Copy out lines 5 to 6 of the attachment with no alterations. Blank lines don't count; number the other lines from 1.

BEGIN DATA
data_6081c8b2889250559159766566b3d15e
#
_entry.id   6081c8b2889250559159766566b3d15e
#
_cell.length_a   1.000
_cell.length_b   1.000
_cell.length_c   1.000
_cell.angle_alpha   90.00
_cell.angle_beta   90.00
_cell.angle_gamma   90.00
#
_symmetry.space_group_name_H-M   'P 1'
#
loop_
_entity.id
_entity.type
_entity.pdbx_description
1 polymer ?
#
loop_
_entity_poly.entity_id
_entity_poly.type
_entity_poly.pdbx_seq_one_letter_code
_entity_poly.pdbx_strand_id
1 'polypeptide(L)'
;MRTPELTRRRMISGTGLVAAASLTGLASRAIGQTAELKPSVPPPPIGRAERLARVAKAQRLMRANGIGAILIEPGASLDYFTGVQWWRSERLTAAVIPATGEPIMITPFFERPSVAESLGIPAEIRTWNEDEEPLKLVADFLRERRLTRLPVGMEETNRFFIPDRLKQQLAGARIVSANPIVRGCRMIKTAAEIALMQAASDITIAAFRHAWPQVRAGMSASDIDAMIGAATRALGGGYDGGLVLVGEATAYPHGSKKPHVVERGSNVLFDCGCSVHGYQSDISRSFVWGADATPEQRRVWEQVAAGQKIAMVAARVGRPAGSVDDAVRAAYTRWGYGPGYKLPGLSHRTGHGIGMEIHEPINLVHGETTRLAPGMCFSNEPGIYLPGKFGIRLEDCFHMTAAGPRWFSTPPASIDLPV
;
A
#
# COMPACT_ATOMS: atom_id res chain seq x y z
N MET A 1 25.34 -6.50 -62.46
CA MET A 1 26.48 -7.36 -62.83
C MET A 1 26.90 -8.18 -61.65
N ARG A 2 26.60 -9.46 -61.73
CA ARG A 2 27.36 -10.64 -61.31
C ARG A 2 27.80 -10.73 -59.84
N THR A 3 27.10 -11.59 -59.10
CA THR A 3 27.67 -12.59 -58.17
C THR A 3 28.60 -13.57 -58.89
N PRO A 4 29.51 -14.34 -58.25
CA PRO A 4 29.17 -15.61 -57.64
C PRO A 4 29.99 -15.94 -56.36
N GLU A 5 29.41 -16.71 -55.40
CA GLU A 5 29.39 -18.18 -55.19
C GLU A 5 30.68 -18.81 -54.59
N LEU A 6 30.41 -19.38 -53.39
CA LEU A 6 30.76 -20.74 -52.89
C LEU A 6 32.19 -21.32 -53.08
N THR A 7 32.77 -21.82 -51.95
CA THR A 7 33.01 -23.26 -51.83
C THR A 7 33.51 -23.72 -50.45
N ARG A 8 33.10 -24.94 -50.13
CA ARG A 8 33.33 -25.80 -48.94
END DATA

_cell.length_a   1.000
_cell.length_b   1.000